SEVERAL HUNDRED people took the long trek west of Hobart to the Styx Valley, an area of primal forest featuring majestic gum trees that were old when Captain Cook sailed up Australia’s eastern coast and for several years the focal point in the forestry debate in Tasmania.
Those making this journey included church goers, forest workers and conservationists. They gathered in the midst of the forest and forestry activity to worship, to lament, to pray for the forest, for animals and people and to commit to share in Earth’s healing and to be more responsible in our use of forest resources.
As a Christian I felt led to be part of the planning and leadership group for this forest liturgy and continue to see such involvement in conservation as part of my calling to ministry.
I believe that our environment is one of the crucial issues facing humanity in the 21st century and that Christians have a unique contribution to make to this discussion and even more so, are called as followers of Christ to that area of ministry.
Ecotheology is a relatively new word referring to the discipline broadly concerned with the intersection of faith and ecology.
This idea is not new. The Hebrew and Christian scriptures are full of passages concerned with this.
Throughout the history of the Christian church there have been those such as the ancient Celtic saints, St Francis of Assisi and Hildegard of Bingen for whom nature formed a crucial aspect of their faith.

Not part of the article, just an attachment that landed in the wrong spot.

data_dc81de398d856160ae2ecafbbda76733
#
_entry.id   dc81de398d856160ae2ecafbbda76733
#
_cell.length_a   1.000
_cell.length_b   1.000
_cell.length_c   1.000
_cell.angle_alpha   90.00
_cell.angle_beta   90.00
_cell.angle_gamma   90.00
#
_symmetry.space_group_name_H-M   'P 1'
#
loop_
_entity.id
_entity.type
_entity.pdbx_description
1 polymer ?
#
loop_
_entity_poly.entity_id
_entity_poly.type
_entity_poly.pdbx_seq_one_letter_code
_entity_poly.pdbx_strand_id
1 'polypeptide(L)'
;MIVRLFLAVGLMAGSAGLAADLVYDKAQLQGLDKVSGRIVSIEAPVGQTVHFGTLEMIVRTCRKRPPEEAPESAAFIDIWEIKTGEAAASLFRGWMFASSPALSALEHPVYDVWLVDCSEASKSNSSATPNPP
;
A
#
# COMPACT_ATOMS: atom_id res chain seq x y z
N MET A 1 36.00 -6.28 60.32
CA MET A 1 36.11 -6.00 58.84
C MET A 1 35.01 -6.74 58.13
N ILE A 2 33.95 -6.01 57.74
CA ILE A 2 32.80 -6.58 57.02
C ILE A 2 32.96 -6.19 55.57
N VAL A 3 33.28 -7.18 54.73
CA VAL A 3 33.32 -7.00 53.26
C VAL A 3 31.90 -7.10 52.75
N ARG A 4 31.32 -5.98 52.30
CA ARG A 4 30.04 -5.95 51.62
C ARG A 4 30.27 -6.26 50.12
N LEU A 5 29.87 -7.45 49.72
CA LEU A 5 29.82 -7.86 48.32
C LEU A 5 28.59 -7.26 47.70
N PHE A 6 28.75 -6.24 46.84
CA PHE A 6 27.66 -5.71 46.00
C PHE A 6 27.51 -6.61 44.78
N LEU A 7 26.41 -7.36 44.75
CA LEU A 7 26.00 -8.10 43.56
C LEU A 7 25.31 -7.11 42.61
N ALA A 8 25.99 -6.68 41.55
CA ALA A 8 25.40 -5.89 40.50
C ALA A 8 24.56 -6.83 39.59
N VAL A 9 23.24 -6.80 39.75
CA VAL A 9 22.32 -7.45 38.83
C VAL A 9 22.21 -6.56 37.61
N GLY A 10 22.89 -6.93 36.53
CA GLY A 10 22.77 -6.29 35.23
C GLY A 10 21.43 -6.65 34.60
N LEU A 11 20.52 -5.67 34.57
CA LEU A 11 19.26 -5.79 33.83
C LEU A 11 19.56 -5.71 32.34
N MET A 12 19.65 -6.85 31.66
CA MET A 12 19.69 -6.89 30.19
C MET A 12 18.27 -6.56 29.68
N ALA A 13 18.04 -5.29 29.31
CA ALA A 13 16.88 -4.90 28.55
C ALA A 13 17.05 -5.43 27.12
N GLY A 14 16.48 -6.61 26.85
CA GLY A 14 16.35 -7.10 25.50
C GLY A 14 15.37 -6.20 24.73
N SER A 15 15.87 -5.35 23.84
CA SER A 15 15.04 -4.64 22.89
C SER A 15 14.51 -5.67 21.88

The Bible clearly stating that the world is God’s creation, is loved by God and that the saving activity of Jesus embraces all creation.
However, Christians have largely regarded the non-human world as either the neutral and incidental stage for the drama of the God/human relationship, or a burden to be exploited and escaped from.
The Bible teaches that humans are part of a balanced web of creation united in Christ and given dominion over Earth.
But the dominion we are called to is the dominion exercised by Christ; sacrificial servanthood.
We are called to share with all creation in the worship of God and to be open to God revealed and made present to us through nature.
Earth has a strong place within our prayer and worship and with our skills and tools in this area the church has much to offer those active in conservation to enable expression of the spiritual aspects of their engagement and to sustain people in action.
More than just being good members of the Earth community, as followers of Christ we are called to share in the work of caring for and healing Earth; to be involved in environmentalism through practical action and political engagement.
We are creatures called forth from Earth and we are disciples of Christ called to care for Earth.
Rev Paul Chalson is a Uniting Church minister in Tasmania and is completing doctoral studies in ecology and worship.
Photo : Rev Paul Chalson relaxing on the summit of Mt Anne, Tasmania. Photo by Grant Finlay